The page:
Committed to your vision,
responsive to your needs.

Welcome to Bea & VandenBerk

We seek to provide a broad range of legal services to tax-exempt organizations, small businesses, and individuals. It is our objective to provide high-quality legal services with a personal approach that is responsive to client needs. Please review our services and contact us if we can be of assistance.

Our Practice Areas

  • Nonprofit Corporate Law
  • Tax Compliance and Advising
  • Intellectual Property, Copyright & Trademark
  • Employment Law
  • Real Estate
  • Contracts & Comercial Transactions
  • Charitable Solicitation

Our Clients

  • 501(c)(3) and other Nonprofits
  • Social Enterprises
  • Churches & Religious Organizations
  • Artists, Authors, and Filmmakers
  • Publishing & Entertainment
  • Small Businesses

Our not-for profit has used the services of Bea & VandenBerk for many years. Their team is very responsive to our needs, helps us with direction in our projects, and are committed to our mission. I highly recommend the firm.

International Non-Profit Organization

Nonprofits

IRS Deems Pet Visitation is for the Public Good

If you have spent time in a hospital you may have seen pets walking through the hallways en route to patient visitations.  Pet visitation programs are often organized and coordinated by charities established solely for the purpose of providing pet visitation.  The charities work with hospitals and other healthcare providers to offer pet visitation services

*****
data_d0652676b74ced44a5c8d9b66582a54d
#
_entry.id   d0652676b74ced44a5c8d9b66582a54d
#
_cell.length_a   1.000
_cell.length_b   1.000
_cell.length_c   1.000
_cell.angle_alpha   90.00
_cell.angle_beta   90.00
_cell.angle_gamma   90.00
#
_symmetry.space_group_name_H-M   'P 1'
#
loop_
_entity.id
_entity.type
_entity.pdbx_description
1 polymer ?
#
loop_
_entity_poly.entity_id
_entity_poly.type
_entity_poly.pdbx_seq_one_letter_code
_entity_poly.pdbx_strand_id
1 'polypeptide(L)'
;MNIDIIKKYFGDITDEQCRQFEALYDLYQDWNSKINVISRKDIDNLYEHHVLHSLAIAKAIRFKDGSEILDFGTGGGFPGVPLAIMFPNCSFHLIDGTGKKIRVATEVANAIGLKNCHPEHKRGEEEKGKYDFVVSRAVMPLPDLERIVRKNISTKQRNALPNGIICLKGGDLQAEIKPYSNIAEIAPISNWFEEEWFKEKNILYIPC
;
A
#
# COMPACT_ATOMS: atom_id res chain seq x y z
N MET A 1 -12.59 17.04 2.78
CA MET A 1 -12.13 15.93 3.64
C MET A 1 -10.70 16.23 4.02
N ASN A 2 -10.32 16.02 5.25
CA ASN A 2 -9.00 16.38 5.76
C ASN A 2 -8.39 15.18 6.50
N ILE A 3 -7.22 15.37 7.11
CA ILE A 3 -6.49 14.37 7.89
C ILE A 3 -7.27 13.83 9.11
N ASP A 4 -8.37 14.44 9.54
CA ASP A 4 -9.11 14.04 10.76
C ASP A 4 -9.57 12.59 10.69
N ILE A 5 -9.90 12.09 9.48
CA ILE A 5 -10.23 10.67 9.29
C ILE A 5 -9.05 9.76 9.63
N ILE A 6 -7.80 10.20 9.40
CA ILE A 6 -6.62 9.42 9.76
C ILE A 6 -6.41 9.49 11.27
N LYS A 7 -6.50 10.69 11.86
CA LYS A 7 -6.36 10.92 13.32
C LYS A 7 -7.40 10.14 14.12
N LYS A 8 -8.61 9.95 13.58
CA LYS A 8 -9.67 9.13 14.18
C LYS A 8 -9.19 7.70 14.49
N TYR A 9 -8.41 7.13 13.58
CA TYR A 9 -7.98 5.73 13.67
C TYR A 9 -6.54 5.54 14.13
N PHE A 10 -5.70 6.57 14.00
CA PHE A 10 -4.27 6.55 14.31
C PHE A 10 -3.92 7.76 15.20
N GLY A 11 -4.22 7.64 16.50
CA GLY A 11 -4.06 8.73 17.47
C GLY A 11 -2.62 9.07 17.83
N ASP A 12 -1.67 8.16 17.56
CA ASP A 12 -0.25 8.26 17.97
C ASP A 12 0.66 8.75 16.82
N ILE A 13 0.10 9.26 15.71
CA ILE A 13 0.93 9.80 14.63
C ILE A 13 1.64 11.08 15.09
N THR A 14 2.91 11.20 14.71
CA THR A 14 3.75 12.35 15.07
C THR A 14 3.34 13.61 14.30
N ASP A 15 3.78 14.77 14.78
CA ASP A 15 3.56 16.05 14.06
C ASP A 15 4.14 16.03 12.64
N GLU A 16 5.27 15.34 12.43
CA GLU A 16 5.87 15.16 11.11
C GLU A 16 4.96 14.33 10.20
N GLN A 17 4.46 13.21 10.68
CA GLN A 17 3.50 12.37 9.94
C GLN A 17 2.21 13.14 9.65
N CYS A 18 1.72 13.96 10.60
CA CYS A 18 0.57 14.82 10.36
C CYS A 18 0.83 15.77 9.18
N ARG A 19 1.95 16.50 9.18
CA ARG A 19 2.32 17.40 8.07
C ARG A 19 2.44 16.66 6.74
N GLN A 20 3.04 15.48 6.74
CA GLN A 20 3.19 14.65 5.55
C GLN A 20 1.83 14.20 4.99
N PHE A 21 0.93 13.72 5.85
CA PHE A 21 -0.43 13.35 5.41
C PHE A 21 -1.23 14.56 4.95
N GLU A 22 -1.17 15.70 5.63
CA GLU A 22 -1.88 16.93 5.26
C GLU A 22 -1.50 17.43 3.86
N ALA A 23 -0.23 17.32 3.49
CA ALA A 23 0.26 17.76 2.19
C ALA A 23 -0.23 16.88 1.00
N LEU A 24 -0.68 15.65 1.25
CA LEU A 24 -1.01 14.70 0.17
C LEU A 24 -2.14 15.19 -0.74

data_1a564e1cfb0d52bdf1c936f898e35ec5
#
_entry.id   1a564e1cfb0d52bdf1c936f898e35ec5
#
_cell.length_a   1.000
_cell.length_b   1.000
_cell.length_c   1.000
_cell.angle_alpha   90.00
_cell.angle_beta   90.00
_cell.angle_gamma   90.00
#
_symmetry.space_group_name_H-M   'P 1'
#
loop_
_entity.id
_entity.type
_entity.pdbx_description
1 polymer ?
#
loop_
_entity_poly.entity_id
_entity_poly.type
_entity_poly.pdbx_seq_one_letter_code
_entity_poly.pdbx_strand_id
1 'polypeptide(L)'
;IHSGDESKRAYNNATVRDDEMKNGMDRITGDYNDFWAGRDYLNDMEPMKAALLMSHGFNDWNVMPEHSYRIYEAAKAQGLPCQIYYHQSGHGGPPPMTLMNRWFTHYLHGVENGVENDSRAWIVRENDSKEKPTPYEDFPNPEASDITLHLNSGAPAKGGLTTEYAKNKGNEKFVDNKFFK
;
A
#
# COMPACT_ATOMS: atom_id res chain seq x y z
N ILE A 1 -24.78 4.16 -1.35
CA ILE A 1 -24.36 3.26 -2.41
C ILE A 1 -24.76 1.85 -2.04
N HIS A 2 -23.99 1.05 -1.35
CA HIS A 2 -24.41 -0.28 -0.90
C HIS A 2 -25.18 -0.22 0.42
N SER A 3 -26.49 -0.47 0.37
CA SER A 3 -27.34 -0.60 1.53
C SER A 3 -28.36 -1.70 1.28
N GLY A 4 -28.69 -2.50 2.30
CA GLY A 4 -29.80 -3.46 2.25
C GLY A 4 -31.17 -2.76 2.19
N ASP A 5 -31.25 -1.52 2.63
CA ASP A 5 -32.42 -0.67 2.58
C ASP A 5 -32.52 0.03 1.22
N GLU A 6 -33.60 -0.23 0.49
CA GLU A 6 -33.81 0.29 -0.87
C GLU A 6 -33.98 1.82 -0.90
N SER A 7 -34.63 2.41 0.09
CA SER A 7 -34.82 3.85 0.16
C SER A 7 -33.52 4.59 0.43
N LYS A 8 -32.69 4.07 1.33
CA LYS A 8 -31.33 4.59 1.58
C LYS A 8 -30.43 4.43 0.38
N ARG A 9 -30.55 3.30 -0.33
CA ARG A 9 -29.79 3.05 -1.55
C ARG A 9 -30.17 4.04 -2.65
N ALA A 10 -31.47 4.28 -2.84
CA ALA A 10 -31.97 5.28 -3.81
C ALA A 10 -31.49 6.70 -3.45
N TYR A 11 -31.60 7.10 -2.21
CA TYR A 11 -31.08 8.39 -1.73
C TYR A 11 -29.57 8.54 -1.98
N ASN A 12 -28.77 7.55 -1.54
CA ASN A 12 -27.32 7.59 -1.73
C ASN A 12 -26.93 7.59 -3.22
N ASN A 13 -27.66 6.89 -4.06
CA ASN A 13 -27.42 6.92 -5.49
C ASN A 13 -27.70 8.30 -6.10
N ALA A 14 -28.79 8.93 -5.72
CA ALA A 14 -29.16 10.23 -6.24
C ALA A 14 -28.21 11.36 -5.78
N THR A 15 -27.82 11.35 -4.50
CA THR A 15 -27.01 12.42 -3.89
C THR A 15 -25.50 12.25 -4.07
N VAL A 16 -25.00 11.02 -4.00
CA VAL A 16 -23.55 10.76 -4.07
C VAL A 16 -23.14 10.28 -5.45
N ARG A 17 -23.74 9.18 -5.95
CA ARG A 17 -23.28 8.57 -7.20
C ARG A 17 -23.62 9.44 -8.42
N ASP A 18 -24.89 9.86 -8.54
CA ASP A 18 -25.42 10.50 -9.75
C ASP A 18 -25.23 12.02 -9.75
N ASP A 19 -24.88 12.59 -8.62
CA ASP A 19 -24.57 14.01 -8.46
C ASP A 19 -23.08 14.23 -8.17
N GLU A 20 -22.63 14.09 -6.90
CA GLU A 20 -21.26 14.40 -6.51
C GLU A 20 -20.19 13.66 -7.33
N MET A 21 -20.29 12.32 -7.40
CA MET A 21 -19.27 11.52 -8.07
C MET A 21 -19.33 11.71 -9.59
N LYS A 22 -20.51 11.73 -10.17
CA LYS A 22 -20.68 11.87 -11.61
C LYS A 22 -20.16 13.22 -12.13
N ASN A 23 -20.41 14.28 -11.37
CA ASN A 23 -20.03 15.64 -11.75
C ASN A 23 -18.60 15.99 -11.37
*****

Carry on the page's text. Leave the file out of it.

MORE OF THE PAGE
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Intellectual Property

Developing Open Source Software Not an Exempt Purpose

You may be familiar with open source software. If you are, you know it is software people can modify and share because its design is publicly accessible. Would efforts to develop open source software qualify as an exempt purpose under tax law? It’s not commercial and it benefits the public, right? Not according to the IRS.
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Employment

“Mark of the Beast”: Fourth Circuit Upholds Judgment That Employer Failed to Accommodate Employee’s Religious Beliefs

A recent Fourth Circuit Court of Appeals ruling highlights an employer’s mistakes when refusing an employee’s request for a religious accommodation. The case, EEOC v. Consol Energy, Inc., upheld the lower court’s judgment against Consol that it failed to accommodate an employee’s religious objection to participate in the employer’s mandated biometric hand scanner system. The
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